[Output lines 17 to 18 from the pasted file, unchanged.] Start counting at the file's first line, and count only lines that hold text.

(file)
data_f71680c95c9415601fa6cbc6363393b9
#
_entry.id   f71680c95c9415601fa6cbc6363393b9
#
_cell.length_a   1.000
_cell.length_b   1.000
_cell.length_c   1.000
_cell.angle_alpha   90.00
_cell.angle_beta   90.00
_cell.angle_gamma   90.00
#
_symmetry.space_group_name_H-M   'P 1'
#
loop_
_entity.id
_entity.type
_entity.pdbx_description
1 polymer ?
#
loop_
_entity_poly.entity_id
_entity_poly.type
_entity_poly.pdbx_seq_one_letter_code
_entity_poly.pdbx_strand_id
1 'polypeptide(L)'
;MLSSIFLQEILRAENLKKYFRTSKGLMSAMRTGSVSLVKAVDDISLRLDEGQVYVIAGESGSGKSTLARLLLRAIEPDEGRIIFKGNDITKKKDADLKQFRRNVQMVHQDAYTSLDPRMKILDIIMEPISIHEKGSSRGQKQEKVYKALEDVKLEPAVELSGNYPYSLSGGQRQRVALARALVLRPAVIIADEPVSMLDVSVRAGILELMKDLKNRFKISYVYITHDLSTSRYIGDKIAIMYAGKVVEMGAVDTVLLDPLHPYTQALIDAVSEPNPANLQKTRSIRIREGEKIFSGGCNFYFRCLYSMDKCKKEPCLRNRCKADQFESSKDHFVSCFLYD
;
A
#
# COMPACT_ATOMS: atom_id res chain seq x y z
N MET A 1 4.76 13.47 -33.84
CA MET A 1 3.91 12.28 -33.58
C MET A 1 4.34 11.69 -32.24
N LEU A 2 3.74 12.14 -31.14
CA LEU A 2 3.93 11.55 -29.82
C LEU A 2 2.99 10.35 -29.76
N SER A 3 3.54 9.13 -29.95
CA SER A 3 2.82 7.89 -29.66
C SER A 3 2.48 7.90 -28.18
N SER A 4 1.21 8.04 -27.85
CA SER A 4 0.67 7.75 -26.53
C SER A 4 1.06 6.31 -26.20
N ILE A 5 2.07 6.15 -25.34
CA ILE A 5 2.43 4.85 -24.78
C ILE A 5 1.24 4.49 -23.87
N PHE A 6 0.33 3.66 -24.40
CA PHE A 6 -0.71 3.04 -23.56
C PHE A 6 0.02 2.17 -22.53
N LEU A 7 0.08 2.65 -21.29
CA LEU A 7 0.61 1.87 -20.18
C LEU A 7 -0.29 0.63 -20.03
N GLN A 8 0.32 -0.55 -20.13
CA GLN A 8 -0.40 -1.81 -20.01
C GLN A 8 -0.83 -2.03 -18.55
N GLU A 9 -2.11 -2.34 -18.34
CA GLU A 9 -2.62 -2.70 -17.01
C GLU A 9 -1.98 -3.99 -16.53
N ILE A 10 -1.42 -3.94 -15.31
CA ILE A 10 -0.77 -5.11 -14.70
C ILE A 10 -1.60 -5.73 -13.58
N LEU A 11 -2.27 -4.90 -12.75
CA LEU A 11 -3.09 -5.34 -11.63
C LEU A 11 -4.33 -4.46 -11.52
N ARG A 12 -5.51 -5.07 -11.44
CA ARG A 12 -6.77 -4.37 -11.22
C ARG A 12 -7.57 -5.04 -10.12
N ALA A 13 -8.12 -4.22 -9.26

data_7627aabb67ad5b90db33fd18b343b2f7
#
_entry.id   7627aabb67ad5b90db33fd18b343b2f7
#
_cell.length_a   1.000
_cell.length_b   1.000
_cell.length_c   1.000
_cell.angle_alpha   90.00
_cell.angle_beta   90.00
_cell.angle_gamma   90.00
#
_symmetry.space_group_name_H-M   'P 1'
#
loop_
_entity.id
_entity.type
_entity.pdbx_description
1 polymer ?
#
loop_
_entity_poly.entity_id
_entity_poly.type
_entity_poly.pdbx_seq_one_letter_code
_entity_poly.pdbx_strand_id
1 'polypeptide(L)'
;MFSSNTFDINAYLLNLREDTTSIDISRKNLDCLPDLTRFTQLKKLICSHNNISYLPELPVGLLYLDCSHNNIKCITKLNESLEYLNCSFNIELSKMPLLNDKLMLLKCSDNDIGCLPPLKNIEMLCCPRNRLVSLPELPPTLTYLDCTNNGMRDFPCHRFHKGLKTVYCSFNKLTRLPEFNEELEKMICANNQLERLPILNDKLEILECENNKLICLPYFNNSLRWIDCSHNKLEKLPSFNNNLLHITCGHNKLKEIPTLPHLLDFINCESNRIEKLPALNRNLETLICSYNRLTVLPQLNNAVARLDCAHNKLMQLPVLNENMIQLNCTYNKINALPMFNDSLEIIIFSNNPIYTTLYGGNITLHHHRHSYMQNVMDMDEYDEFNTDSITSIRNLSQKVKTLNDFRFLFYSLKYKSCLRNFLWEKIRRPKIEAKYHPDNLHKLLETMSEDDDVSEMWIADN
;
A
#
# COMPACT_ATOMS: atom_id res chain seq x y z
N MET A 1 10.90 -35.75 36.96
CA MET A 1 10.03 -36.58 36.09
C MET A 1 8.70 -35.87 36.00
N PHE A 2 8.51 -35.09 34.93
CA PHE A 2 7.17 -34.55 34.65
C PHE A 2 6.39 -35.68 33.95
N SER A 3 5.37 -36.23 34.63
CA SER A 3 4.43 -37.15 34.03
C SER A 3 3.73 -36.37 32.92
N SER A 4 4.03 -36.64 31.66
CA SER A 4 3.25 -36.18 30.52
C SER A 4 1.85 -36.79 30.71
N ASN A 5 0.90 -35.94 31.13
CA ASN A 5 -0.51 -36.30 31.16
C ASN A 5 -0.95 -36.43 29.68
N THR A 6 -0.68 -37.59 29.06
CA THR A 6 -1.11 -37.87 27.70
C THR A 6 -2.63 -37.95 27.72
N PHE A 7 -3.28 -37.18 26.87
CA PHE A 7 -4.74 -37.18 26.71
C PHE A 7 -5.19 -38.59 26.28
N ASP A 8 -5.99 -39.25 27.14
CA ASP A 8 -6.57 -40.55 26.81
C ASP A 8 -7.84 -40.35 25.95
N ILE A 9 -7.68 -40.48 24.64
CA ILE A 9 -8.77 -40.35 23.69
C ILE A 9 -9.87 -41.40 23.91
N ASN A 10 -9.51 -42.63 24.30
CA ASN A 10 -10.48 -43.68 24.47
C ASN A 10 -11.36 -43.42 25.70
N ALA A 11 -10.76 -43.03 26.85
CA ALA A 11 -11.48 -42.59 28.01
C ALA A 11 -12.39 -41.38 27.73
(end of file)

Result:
_entity.pdbx_description
1 polymer ?